Clavis Technologies Participates in Korean Asset-Tracking Project, Secures Investment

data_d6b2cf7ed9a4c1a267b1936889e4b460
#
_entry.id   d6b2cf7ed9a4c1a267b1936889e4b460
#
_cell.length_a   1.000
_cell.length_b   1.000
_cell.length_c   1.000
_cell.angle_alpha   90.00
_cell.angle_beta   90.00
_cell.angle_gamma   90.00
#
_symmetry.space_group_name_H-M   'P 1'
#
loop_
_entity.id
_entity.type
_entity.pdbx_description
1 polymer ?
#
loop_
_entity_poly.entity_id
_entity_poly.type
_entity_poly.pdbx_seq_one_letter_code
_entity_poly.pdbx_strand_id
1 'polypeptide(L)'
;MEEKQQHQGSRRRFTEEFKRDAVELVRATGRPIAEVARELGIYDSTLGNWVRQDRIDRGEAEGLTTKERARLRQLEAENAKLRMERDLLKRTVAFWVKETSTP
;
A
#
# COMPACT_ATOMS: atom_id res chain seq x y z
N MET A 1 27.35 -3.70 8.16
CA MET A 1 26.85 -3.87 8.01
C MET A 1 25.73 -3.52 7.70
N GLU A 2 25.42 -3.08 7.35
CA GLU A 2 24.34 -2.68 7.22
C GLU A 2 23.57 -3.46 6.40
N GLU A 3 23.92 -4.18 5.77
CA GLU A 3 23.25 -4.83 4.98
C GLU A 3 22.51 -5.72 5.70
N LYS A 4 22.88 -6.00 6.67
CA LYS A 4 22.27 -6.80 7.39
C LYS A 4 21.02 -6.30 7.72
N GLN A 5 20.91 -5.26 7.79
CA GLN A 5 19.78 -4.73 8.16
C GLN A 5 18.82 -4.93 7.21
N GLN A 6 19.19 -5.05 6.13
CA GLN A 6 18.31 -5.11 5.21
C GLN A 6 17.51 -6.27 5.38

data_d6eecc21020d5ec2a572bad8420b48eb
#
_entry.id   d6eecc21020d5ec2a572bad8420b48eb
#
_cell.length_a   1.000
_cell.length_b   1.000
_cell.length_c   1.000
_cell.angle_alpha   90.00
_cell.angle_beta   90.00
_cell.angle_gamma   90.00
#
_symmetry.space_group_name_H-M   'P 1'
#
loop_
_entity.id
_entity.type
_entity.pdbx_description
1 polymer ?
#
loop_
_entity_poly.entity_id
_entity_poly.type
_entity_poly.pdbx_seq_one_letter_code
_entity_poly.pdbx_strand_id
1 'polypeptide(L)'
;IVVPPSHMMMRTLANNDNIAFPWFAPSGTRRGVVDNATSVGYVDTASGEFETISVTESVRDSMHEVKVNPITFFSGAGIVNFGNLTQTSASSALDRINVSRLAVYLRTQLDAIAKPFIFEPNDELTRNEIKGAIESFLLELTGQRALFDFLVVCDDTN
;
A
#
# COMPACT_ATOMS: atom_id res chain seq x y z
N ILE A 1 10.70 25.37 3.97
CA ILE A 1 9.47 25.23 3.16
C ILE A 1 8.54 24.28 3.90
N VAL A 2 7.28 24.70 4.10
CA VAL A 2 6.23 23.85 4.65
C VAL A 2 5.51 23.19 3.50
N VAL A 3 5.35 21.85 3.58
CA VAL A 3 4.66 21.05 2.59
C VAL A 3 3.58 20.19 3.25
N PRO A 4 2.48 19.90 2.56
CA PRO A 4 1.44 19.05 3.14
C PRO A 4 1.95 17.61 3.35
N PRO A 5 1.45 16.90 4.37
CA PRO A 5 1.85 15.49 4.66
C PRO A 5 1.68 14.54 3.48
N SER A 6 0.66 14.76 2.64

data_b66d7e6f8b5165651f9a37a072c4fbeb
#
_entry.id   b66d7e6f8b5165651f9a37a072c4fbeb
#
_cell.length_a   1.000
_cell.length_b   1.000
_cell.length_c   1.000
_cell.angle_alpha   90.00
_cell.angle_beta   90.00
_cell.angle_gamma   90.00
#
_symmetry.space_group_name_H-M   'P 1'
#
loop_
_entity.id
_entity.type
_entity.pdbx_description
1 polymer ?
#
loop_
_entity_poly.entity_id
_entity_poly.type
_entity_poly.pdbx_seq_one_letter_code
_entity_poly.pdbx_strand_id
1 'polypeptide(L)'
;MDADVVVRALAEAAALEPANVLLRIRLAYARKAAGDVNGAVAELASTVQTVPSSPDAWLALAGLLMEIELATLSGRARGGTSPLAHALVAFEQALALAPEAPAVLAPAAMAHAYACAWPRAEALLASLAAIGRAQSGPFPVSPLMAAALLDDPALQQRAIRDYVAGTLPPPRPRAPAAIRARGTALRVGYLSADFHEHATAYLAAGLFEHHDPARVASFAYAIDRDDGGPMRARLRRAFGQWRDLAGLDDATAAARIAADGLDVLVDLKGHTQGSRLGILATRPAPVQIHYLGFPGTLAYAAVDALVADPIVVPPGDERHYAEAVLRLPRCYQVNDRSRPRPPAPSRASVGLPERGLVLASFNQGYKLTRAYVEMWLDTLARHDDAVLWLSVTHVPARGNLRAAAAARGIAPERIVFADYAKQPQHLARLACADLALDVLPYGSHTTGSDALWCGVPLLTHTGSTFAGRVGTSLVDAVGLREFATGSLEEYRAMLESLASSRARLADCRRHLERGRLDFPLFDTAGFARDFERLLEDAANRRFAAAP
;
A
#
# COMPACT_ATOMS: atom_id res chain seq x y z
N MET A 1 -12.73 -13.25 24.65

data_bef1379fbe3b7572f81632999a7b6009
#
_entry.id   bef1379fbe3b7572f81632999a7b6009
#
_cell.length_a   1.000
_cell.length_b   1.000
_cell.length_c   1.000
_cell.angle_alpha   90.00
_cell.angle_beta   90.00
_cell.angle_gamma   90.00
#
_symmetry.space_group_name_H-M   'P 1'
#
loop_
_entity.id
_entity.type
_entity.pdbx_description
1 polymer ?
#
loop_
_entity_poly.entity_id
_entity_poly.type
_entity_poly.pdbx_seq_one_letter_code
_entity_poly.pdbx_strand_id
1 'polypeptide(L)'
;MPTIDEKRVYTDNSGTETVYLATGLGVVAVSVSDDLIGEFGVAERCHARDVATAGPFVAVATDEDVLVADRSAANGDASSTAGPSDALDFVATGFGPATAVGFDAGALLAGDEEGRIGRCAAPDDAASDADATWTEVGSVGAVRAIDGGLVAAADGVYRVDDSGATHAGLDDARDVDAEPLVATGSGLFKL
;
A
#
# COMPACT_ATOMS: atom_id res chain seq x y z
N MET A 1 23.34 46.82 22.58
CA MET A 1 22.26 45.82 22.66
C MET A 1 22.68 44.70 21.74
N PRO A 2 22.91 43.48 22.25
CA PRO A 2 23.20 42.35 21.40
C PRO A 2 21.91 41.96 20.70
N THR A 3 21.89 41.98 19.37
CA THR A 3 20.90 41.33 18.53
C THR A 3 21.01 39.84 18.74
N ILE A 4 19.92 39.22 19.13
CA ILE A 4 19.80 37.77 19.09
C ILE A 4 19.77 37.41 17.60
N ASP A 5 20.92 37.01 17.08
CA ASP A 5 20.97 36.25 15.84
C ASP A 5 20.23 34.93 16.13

Clavis Technologies International Co., Ltd., a provider of RFID-enabled solutions to various industrial markets, headquartered in Louisville, Ky., with offices in Seoul, Korea, has announced that it has been selected to participate in an asset-tracking implementation that leverages radio frequency identification to track computer assets among businesses in the Kaesong Industrial Complex (KIC) for South Korea's Ministry of Unification (MOU). The KIC is an industrial park located in the city of Kaesong (Gaesong) in the Democratic People's Republic of Korea (North Korea), just across the demilitarized zone from South Korea. More than 50 midsize South Korean companies are currently using North Korean labor to manufacture products in Kaesong, but projections are for as many as 2,000 firms to do so, according to Clavis. The complex was planned, developed and financed largely by South Korea, with support from the United States, and has become a symbol of the growing level of engagement between North Korea and South Korea, the company reports. For some time, Clavis indicates, the assets—owned by 122 South Korean manufacturers in KIC—have been manually and irregularly checked, with theft and administrative errors occurring frequently. To improve the situation, MOU selected Clavis to create an RFID-enabled asset-tracking system that can automatically manage and update data, verify the current status of assets entering and exiting the system, and connect that information through the process of registering computer information and confirming RFID data in Seoul. Clavis provides computing solutions using its RFID platform—the URIS Network Group—which consists of software and middleware for customizing and managing RFID data into enterprise applications, and complies with all EPCglobal RFID standards, including EPC Gen 2. For the MOU implementation, Clavis has focused on making it easier for users to print and encode RFID labels, as well as improve the scalability of information that users want to add to RFID tags. "We appreciate the ministry's trust in our systems and will strive to improve tracking for the government and South Korean manufacturers in such an important economic zone," said Hwan Sup Lee, Clavis' CEO, in a prepared statement. For this project, the ministry has begun checking computer systems and important strategic goods to protect against theft, and it plans to expand into other strategic goods as well, such as appliances, machines and gas tanks, by creating a tracking system to hold the information for all government agencies. Clavis has also announced that it has secured $500,000 through a purchase agreement that it entered into with Benex Investment, a Korean venture capital and private equity fund management company, on Dec. 15, 2010. Upon signing the agreement, Benex Investment invested $500,000 in Clavis as an initial purchase of 1 million shares of the company's preferred stock, at a cost of $0.50 per share. The agreement also contains a one-time option, exercisable at Benex's sole discretion, to purchase up to 9 million shares of Clavis' common stock at a 10 percent discount off the average trading price, within 10 days after the adjustment period's expiration, during the 90-day period commencing on the closing date's first anniversary. "We appreciate their support and will continue to demonstrate to our shareholders how our company will use this financing to increase our market share of RFID-enabled technologies into new industry verticals and geographic regions," Hwan Sup Lee said. "While this information was first filed with the SEC in December of 2010, we feel it is very important that the public is aware of key investors in the company and will continue to provide updates on our progress as well as future operational or financing changes in the company."